For Northern Ireland's moderate parties, there just aren't enough voters like south Belfast's Robert Henderson.
"I'm worried that we're going backward, that we could end up with a more divided society," Mr. Henderson says. "If Sinn Fein and the DUP [Democratic Unionists] form a government, that would be awful. We would be putting extremists in power."
Henderson plans to vote for the centrist Ulster Unionists in Thursday's election for the UK Parliament. But experts say his vote will be overwhelmed by a tide of support for Northern Ireland's hard-line parties.
If the Democratic Unionists and Sinn Fein emerge as dominant, analysts say, the peace process could go into a deep freeze.
Paramilitaries are not threatening to return to war, but old wounds have been opened throughout the campaign.
The hard-line Democratic Unionists, who strongly oppose any weakening of Northern Ireland's union with Britain, have been campaigning on an anti-Sinn Fein platform, vowing not to govern with a party they say is linked to terrorists.
Led by fiery preacher Ian Paisley, the party hopes for a massive turnout of loyalists who support the province's union with Britain and are incensed that the Irish Republican Army (IRA), allied with Sinn Fein, has not disbanded. [Editor's note: The original version of this story misstated an aim of Democratic Unionists' supporters.]
The Democratic Unionists have painted the moderate Ulster Unionists as soft on Sinn Fein and the IRA. A confident Mr. Paisley recently predicted his party, which has six seats in Parliament, would take all five of the Ulster Unionists' seats.
A loss by Nobel Peace Prize laureate Dave Trimble, the face of moderate unionism for a decade, would devastate the Ulster Unionists, leaving the 100-year-old party on the brink of oblivion.
Reg Empey, the party's deputy leader and a parliamentary candidate, says Northern Ireland could become a place with "one side or the other dominating its own community without stretching a hand out to the other. You'll get two rigid groups and you'll just get stalemate."
The Ulster Unionists sold the 1998 Good Friday Agreement peace deal as the way to get the IRA to decommission its weapons. Because that didn't happen, they are paying the price, says Democratic Unionist Nigel Dodds, a member of Parliament.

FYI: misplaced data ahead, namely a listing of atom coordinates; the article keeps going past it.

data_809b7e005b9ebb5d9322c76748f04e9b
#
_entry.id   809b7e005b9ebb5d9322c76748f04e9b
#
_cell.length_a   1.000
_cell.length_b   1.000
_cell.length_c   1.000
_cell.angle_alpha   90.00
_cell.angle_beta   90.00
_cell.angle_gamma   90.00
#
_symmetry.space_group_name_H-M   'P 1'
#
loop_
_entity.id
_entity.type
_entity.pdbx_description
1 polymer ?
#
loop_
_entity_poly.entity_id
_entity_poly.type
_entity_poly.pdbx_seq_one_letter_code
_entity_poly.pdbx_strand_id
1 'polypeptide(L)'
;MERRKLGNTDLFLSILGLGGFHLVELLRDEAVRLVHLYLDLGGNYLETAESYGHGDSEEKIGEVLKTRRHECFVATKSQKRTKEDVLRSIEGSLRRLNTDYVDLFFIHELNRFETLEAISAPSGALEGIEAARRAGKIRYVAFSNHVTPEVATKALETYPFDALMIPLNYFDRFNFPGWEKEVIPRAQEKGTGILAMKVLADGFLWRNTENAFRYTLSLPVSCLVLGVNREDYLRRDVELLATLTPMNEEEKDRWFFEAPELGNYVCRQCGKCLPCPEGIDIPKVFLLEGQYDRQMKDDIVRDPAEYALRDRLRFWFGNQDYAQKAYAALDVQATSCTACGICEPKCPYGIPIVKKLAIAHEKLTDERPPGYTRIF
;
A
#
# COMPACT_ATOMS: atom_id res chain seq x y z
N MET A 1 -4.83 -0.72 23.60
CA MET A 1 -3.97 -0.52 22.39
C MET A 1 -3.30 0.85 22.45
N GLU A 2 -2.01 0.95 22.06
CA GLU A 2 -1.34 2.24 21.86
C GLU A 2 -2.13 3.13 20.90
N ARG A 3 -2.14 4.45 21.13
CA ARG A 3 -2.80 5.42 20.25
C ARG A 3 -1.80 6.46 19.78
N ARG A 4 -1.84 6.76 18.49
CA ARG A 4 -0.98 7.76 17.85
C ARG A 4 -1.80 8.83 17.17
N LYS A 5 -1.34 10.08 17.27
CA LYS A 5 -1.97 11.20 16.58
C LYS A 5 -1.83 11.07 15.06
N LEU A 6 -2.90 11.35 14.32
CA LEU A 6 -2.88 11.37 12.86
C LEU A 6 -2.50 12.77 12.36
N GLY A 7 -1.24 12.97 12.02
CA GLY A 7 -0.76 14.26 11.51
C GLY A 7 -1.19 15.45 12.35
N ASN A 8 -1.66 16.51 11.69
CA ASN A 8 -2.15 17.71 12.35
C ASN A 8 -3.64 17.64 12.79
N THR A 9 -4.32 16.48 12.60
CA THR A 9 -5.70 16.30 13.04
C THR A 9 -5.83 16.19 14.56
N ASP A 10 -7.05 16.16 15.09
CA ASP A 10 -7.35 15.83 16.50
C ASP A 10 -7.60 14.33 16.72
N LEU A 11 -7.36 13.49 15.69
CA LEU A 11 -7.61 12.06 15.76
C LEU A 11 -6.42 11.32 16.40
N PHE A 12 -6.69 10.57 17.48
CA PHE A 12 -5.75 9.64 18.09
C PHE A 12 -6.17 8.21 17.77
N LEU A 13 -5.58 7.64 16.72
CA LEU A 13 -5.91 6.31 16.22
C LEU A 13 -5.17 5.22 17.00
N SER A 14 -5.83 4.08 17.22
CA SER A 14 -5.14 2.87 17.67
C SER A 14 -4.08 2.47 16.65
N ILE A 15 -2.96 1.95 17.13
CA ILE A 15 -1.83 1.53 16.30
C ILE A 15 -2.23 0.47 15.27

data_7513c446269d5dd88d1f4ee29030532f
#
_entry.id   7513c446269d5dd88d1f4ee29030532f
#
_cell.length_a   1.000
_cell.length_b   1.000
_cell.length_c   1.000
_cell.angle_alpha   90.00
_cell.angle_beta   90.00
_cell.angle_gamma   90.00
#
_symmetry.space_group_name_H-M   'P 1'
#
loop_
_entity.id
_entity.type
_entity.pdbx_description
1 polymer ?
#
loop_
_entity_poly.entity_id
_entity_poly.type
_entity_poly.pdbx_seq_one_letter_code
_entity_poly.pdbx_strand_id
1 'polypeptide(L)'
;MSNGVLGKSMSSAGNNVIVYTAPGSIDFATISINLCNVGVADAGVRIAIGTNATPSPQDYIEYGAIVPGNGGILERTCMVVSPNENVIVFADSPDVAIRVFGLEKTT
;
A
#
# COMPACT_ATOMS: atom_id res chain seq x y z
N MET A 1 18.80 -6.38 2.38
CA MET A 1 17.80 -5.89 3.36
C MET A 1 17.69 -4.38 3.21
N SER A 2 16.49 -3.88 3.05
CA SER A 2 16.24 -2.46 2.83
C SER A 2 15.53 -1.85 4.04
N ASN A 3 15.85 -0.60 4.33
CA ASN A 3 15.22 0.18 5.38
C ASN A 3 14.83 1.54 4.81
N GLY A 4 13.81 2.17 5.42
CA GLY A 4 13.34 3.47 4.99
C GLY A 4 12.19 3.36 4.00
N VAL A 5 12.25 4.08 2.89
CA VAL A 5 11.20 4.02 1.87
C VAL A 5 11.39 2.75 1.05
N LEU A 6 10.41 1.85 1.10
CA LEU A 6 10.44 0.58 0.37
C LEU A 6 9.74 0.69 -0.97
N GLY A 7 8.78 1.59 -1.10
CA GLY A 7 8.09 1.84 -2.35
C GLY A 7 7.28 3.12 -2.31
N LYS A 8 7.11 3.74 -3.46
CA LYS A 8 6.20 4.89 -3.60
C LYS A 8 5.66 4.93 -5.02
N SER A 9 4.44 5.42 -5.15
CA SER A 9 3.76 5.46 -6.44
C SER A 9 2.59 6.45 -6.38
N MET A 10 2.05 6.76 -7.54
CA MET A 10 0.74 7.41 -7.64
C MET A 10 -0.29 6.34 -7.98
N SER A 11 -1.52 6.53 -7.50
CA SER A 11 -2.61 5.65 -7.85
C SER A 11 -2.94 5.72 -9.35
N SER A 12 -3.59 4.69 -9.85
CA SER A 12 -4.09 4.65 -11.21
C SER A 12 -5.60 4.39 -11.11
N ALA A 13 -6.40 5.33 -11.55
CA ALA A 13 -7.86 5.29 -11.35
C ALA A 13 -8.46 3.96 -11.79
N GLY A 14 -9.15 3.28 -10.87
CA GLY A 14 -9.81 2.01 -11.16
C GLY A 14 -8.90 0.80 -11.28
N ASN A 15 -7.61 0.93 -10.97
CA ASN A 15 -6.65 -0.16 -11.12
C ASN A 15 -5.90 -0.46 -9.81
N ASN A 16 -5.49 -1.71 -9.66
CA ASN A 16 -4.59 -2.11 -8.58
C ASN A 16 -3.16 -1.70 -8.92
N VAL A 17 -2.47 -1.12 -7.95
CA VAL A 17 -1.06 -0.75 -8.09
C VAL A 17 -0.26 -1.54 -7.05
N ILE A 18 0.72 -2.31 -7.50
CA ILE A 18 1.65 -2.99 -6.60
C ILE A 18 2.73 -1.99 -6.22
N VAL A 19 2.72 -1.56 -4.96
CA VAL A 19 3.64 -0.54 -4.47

The agreement, which the Democratic Unionists opposed, ended with the suspension of Northern Ireland's provincial government in October 2002.
"The failed policies of David Trimble and the Ulster Unionists resulted in a host of concessions to the IRA," Mr. Dodds says. "We know where we stand, and we stand by our election pledges."
Sinn Fein has retained its support, polls indicate, despite intense criticism in the wake of a $50 million bank raid and the unsolved murder of a Belfast Catholic outside a pub, both linked to the IRA.
Sinn Fein leader Gerry Adams might have won over moderate Catholics with his unprecedented call last month for the IRA to disband, analysts say. It's the kind of savvy move that has prevented the moderate Social Democratic and Labor Party (SDLP) from gaining ground.
"Irish nationalists see Sinn Fein as the party that can deliver the most to them," says Paul Dixon, a professor of politics at the University of Ulster. "Plenty of people are still willing to trust Adams."
While nationalists see Sinn Fein as a growing, powerful party, he explains, they see SDLP as the aging party of the "previous generation."
Not everyone expects the election will result in stalemate. Dismissing Paisley's refusal to collaborate as "campaign rhetoric," Sinn Fein general secretary Mitchel McLaughlin says his party is ready to negotiate with the Democratic Unionists.
Only the lack of photographs to document IRA weapons decommissioning kept the Democratic Unionists from agreeing to a new accord in talks that ended in December, he says.
"We were within a Polaroid of an historic agreement with the DUP, and we will pick up where we left off in December," he says. Others remain wary. SDLP deputy leader Alasdair McDonnell warns against a total takeover by the hard-line parties.
"People fear that if Sinn Fein and the Democratic Unionist Party totally dominate, they will carve out their own pieces and won't work with each other," he says. "They will balkanize our communities."
Optimists point out that Sinn Fein and the Democratic Unionists have co-opted enough of their moderate rivals' policies to grab centrist voters. And a new agreement, if it is reached, could have a better chance of succeeding than the Good Friday Agreement did because Ulster's extremes would be well represented in negotiations, Dixon says.
"It's the Nixon goes to China theory," Dixon adds, referring to President Nixon's historic 1972 visit to Communist China. "Hard-liners can always deliver their community, because there is no one outflanking them."